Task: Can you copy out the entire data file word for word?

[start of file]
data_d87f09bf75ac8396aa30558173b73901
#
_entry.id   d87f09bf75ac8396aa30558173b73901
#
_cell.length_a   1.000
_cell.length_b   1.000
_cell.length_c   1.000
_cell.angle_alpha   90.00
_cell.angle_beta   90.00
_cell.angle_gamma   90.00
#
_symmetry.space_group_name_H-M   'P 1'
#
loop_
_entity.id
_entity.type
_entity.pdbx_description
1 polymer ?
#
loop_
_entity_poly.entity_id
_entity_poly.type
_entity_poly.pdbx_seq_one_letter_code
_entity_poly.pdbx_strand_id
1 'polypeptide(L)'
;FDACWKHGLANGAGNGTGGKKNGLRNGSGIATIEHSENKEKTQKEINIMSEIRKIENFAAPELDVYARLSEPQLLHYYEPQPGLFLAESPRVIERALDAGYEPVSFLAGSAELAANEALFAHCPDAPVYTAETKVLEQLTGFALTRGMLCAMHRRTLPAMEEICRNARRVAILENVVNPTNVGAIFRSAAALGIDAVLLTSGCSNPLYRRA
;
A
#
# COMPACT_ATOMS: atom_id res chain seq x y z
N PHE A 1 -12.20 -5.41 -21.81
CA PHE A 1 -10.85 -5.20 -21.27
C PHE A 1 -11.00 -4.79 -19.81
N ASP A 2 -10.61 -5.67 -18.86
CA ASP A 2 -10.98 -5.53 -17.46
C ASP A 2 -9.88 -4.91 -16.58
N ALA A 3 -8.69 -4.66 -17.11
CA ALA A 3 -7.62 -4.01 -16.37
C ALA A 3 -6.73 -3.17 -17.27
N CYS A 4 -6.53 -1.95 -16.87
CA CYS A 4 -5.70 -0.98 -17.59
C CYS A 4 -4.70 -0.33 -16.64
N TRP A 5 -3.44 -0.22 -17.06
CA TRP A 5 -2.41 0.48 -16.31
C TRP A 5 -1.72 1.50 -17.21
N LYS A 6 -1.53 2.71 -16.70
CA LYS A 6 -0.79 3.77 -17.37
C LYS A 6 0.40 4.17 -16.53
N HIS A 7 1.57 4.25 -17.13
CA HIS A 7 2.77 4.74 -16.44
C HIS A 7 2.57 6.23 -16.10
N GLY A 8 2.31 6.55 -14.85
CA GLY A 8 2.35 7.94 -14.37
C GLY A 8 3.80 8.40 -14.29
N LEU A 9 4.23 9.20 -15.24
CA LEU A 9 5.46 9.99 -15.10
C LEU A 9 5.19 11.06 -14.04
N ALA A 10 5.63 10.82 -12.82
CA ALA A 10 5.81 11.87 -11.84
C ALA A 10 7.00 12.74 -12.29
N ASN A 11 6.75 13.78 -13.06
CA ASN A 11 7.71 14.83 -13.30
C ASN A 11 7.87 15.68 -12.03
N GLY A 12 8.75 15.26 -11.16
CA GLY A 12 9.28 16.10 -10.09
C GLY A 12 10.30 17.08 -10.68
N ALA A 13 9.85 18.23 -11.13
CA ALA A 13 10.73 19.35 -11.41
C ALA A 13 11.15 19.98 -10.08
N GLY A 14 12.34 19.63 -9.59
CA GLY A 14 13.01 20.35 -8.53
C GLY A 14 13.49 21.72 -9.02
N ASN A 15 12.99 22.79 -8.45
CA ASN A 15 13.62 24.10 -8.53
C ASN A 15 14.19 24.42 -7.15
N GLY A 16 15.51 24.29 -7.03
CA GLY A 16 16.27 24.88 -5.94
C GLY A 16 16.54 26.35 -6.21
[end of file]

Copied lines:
data_d87f09bf75ac8396aa30558173b73901
#
_entry.id   d87f09bf75ac8396aa30558173b73901
#
_cell.length_a   1.000
_cell.length_b   1.000
_cell.length_c   1.000
_cell.angle_alpha   90.00
_cell.angle_beta   90.00
_cell.angle_gamma   90.00
#
_symmetry.space_group_name_H-M   'P 1'
#
loop_
_entity.id
_entity.type
_entity.pdbx_description
1 polymer ?
#
loop_
_entity_poly.entity_id
_entity_poly.type
_entity_poly.pdbx_seq_one_letter_code
_entity_poly.pdbx_strand_id
1 'polypeptide(L)'
;FDACWKHGLANGAGNGTGGKKNGLRNGSGIATIEHSENKEKTQKEINIMSEIRKIENFAAPELDVYARLSEPQLLHYYEPQPGLFLAESPRVIERALDAGYEPVSFLAGSAELAANEALFAHCPDAPVYTAETKVLEQLTGFALTRGMLCAMHRRTLPAMEEICRNARRVAILENVVNPTNVGAIFRSAAALGIDAVLLTSGCSNPLYRRA
;
A
#
# COMPACT_ATOMS: atom_id res chain seq x y z
N PHE A 1 -12.20 -5.41 -21.81
CA PHE A 1 -10.85 -5.20 -21.27
C PHE A 1 -11.00 -4.79 -19.81
N ASP A 2 -10.61 -5.67 -18.86
CA ASP A 2 -10.98 -5.53 -17.46
C ASP A 2 -9.88 -4.91 -16.58
N ALA A 3 -8.69 -4.66 -17.11
CA ALA A 3 -7.62 -4.01 -16.37
C ALA A 3 -6.73 -3.17 -17.27
N CYS A 4 -6.53 -1.95 -16.87
CA CYS A 4 -5.70 -0.98 -17.59
C CYS A 4 -4.70 -0.33 -16.64
N TRP A 5 -3.44 -0.22 -17.06
CA TRP A 5 -2.41 0.48 -16.31
C TRP A 5 -1.72 1.50 -17.21
N LYS A 6 -1.53 2.71 -16.70
CA LYS A 6 -0.79 3.77 -17.37
C LYS A 6 0.40 4.17 -16.53
N HIS A 7 1.57 4.25 -17.13
CA HIS A 7 2.77 4.74 -16.44
C HIS A 7 2.57 6.23 -16.10
N GLY A 8 2.31 6.55 -14.85
CA GLY A 8 2.35 7.94 -14.37
C GLY A 8 3.80 8.40 -14.29
N LEU A 9 4.23 9.20 -15.24
CA LEU A 9 5.46 9.99 -15.10
C LEU A 9 5.19 11.06 -14.04
N ALA A 10 5.63 10.82 -12.82
CA ALA A 10 5.81 11.87 -11.84
C ALA A 10 7.00 12.74 -12.29
N ASN A 11 6.75 13.78 -13.06
CA ASN A 11 7.71 14.83 -13.30
C ASN A 11 7.87 15.68 -12.03
N GLY A 12 8.75 15.26 -11.16
CA GLY A 12 9.28 16.10 -10.09
C GLY A 12 10.30 17.08 -10.68
N ALA A 13 9.85 18.23 -11.13
CA ALA A 13 10.73 19.35 -11.41
C ALA A 13 11.15 19.98 -10.08
N GLY A 14 12.34 19.63 -9.59
CA GLY A 14 13.01 20.35 -8.53
C GLY A 14 13.49 21.72 -9.02
N ASN A 15 12.99 22.79 -8.45
CA ASN A 15 13.62 24.10 -8.53
C ASN A 15 14.19 24.42 -7.15
N GLY A 16 15.51 24.29 -7.03
CA GLY A 16 16.27 24.88 -5.94
C GLY A 16 16.54 26.35 -6.21